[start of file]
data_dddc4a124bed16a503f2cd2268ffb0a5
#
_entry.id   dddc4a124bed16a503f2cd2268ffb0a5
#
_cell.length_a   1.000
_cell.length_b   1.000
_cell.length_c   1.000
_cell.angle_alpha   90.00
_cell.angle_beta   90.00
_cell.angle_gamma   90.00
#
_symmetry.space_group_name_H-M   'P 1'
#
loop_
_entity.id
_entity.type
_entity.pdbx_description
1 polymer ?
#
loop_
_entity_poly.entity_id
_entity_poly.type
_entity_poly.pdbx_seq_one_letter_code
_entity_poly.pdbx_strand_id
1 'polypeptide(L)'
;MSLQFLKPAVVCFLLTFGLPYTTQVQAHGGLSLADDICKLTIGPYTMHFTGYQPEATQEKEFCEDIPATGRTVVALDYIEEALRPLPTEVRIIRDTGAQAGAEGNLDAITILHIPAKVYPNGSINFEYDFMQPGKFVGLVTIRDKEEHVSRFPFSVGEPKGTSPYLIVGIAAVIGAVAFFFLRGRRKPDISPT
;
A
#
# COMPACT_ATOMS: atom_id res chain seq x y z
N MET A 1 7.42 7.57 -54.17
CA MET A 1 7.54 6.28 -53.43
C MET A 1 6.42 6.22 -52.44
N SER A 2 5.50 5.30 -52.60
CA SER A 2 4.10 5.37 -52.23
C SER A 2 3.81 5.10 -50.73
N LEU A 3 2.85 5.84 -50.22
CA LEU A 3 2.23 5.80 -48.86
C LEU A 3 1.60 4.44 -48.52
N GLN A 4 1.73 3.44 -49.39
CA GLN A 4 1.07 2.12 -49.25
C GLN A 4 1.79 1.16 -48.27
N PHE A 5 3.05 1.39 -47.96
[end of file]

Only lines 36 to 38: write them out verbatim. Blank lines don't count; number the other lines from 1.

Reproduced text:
C SER A 2 3.81 5.10 -50.73
N LEU A 3 2.85 5.84 -50.22
CA LEU A 3 2.23 5.80 -48.86